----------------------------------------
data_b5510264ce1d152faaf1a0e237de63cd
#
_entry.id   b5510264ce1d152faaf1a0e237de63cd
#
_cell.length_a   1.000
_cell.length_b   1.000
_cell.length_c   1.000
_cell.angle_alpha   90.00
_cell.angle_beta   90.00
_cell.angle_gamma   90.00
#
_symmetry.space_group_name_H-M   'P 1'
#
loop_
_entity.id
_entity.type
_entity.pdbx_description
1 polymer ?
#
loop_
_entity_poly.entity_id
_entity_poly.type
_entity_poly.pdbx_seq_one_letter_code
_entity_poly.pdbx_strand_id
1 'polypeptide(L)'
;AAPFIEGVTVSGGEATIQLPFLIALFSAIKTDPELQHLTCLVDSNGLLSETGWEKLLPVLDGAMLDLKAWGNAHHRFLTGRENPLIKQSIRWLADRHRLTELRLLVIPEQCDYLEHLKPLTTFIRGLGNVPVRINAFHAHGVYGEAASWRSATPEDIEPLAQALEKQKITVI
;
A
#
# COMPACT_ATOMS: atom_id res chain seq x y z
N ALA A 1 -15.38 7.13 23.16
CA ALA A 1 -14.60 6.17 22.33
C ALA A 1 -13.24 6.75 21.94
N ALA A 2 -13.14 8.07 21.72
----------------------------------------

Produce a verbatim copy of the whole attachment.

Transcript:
data_b5510264ce1d152faaf1a0e237de63cd
#
_entry.id   b5510264ce1d152faaf1a0e237de63cd
#
_cell.length_a   1.000
_cell.length_b   1.000
_cell.length_c   1.000
_cell.angle_alpha   90.00
_cell.angle_beta   90.00
_cell.angle_gamma   90.00
#
_symmetry.space_group_name_H-M   'P 1'
#
loop_
_entity.id
_entity.type
_entity.pdbx_description
1 polymer ?
#
loop_
_entity_poly.entity_id
_entity_poly.type
_entity_poly.pdbx_seq_one_letter_code
_entity_poly.pdbx_strand_id
1 'polypeptide(L)'
;AAPFIEGVTVSGGEATIQLPFLIALFSAIKTDPELQHLTCLVDSNGLLSETGWEKLLPVLDGAMLDLKAWGNAHHRFLTGRENPLIKQSIRWLADRHRLTELRLLVIPEQCDYLEHLKPLTTFIRGLGNVPVRINAFHAHGVYGEAASWRSATPEDIEPLAQALEKQKITVI
;
A
#
# COMPACT_ATOMS: atom_id res chain seq x y z
N ALA A 1 -15.38 7.13 23.16
CA ALA A 1 -14.60 6.17 22.33
C ALA A 1 -13.24 6.75 21.94
N ALA A 2 -13.14 8.07 21.72